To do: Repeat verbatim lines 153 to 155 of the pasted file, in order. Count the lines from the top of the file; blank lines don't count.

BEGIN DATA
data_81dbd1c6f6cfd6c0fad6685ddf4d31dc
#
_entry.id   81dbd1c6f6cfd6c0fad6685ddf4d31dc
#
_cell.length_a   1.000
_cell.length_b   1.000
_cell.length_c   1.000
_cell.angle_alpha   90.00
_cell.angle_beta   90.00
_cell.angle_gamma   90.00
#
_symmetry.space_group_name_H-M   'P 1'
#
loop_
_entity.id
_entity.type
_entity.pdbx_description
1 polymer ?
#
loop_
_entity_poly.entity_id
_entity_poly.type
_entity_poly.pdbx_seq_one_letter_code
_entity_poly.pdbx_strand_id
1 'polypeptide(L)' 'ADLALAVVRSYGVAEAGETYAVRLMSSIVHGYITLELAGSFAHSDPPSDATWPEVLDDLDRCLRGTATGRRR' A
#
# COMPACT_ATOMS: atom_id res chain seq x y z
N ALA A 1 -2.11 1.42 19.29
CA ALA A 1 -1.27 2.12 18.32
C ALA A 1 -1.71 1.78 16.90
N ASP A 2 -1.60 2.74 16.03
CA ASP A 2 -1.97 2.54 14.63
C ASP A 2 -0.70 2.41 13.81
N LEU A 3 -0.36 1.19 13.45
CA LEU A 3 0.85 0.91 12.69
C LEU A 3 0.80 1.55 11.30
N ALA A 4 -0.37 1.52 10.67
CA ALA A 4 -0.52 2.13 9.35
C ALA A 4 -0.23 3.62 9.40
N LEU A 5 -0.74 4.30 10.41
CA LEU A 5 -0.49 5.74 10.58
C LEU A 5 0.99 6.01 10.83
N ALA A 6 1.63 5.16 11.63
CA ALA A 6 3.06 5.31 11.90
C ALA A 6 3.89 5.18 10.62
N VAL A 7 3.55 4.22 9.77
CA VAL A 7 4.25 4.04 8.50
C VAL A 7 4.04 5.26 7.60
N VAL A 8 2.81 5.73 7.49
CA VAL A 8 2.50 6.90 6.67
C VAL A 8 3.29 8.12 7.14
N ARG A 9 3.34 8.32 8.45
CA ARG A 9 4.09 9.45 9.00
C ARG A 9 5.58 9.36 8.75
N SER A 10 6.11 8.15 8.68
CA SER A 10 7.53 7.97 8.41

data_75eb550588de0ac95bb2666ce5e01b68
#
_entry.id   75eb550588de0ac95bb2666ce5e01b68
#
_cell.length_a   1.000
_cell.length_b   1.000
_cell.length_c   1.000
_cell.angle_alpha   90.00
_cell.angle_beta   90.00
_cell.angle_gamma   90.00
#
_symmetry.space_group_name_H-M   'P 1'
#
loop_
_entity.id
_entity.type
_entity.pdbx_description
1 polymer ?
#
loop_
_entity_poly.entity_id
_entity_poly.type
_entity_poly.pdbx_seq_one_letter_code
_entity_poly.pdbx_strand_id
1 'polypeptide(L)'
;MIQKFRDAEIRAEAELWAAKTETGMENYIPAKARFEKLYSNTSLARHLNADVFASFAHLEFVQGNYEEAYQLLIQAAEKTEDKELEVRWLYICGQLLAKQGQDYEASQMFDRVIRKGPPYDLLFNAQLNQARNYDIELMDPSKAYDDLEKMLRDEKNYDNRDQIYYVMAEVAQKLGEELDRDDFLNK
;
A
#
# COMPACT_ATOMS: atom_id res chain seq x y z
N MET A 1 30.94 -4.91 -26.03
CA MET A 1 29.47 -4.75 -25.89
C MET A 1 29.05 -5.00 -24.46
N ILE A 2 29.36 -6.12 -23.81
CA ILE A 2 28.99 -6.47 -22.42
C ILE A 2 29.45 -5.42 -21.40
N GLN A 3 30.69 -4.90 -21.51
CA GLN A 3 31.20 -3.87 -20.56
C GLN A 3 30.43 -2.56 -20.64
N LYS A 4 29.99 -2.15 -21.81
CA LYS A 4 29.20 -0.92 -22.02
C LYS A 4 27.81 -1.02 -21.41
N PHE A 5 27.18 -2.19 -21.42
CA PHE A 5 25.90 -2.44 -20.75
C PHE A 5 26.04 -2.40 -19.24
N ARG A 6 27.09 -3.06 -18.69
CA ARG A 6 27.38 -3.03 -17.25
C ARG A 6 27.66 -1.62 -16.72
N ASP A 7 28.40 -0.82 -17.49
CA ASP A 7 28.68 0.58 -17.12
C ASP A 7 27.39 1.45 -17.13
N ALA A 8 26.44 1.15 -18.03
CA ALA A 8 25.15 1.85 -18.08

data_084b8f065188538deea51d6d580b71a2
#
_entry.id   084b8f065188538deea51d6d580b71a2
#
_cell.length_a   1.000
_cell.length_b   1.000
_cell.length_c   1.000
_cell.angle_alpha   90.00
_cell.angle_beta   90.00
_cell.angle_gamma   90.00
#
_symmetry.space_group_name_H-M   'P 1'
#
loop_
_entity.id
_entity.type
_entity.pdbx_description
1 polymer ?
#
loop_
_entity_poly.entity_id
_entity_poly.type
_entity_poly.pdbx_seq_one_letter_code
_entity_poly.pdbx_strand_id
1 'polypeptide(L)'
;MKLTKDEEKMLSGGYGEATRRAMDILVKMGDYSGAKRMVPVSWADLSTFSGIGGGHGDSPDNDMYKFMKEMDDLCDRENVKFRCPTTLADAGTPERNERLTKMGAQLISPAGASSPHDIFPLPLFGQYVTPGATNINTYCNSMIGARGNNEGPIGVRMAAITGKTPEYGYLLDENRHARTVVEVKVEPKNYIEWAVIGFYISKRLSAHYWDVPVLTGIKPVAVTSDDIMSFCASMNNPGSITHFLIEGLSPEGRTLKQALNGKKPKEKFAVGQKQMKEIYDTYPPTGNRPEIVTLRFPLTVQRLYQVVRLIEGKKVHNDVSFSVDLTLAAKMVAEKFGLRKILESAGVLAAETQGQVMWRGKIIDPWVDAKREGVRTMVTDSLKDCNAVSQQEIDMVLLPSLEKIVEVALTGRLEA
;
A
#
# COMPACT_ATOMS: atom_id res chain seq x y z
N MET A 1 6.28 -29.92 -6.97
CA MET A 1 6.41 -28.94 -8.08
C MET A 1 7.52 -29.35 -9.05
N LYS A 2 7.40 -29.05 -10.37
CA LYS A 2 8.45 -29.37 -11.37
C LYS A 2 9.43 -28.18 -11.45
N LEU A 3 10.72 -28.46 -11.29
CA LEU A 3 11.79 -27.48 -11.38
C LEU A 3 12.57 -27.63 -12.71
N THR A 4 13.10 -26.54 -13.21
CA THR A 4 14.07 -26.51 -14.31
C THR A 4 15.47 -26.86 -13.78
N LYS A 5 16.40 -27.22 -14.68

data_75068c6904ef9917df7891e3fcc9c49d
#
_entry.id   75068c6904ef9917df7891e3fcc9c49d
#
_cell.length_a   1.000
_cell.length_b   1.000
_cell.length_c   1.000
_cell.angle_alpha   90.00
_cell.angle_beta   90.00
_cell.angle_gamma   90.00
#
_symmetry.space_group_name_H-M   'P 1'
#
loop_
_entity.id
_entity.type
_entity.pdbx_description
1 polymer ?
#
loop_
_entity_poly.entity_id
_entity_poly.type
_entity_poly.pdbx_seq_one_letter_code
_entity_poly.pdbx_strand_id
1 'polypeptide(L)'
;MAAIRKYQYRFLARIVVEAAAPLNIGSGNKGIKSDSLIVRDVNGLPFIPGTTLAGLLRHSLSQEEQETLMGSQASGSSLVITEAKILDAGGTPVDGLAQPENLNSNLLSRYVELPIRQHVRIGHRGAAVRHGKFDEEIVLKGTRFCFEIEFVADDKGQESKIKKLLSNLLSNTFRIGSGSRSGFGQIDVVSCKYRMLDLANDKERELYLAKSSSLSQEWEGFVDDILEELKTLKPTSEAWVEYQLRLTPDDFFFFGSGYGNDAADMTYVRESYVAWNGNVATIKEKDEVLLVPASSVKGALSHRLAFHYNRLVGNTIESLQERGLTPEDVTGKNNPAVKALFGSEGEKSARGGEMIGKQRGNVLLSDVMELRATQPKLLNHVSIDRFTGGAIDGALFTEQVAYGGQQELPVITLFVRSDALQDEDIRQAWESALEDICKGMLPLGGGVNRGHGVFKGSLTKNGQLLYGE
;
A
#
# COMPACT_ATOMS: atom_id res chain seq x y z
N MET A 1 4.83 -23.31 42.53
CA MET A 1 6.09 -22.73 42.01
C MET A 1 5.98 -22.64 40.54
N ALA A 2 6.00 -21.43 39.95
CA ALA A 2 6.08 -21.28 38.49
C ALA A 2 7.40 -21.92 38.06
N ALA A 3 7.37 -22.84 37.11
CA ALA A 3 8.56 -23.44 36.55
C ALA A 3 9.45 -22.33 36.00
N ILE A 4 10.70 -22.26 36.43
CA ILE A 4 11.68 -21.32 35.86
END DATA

data_75068c6904ef9917df7891e3fcc9c49d
#
_entry.id   75068c6904ef9917df7891e3fcc9c49d